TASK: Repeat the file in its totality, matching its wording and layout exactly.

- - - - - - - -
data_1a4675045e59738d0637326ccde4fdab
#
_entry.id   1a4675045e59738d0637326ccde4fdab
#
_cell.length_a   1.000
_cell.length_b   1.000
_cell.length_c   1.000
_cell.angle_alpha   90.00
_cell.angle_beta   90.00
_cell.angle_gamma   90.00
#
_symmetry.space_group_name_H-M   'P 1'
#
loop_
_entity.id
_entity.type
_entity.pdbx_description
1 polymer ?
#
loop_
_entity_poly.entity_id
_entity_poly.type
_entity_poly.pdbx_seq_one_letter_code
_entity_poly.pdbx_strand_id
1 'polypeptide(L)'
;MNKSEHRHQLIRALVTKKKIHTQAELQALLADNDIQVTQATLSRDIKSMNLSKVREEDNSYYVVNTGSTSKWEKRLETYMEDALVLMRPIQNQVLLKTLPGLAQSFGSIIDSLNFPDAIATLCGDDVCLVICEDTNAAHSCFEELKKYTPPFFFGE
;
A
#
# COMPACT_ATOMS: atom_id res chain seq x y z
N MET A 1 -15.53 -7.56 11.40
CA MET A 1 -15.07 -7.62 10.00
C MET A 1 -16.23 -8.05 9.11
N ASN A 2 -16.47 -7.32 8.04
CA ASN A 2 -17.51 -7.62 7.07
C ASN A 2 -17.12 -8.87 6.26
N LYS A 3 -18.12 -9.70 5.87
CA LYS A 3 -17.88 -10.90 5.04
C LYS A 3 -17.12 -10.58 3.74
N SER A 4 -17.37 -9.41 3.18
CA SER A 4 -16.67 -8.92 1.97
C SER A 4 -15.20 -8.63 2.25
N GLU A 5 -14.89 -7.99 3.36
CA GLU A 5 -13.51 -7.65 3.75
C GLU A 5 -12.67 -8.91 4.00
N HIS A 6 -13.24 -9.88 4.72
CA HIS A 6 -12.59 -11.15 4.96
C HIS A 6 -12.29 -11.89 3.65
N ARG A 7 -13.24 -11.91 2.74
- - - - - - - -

data_1a4675045e59738d0637326ccde4fdab
#
_entry.id   1a4675045e59738d0637326ccde4fdab
#
_cell.length_a   1.000
_cell.length_b   1.000
_cell.length_c   1.000
_cell.angle_alpha   90.00
_cell.angle_beta   90.00
_cell.angle_gamma   90.00
#
_symmetry.space_group_name_H-M   'P 1'
#
loop_
_entity.id
_entity.type
_entity.pdbx_description
1 polymer ?
#
loop_
_entity_poly.entity_id
_entity_poly.type
_entity_poly.pdbx_seq_one_letter_code
_entity_poly.pdbx_strand_id
1 'polypeptide(L)'
;MNKSEHRHQLIRALVTKKKIHTQAELQALLADNDIQVTQATLSRDIKSMNLSKVREEDNSYYVVNTGSTSKWEKRLETYMEDALVLMRPIQNQVLLKTLPGLAQSFGSIIDSLNFPDAIATLCGDDVCLVICEDTNAAHSCFEELKKYTPPFFFGE
;
A
#
# COMPACT_ATOMS: atom_id res chain seq x y z
N MET A 1 -15.53 -7.56 11.40
CA MET A 1 -15.07 -7.62 10.00
C MET A 1 -16.23 -8.05 9.11
N ASN A 2 -16.47 -7.32 8.04
CA ASN A 2 -17.51 -7.62 7.07
C ASN A 2 -17.12 -8.87 6.26
N LYS A 3 -18.12 -9.70 5.87
CA LYS A 3 -17.88 -10.90 5.04
C LYS A 3 -17.12 -10.58 3.74
N SER A 4 -17.37 -9.41 3.18
CA SER A 4 -16.67 -8.92 1.97
C SER A 4 -15.20 -8.63 2.25
N GLU A 5 -14.89 -7.99 3.36
CA GLU A 5 -13.51 -7.65 3.75
C GLU A 5 -12.67 -8.91 4.00
N HIS A 6 -13.24 -9.88 4.72
CA HIS A 6 -12.59 -11.15 4.96
C HIS A 6 -12.29 -11.89 3.65
N ARG A 7 -13.24 -11.91 2.74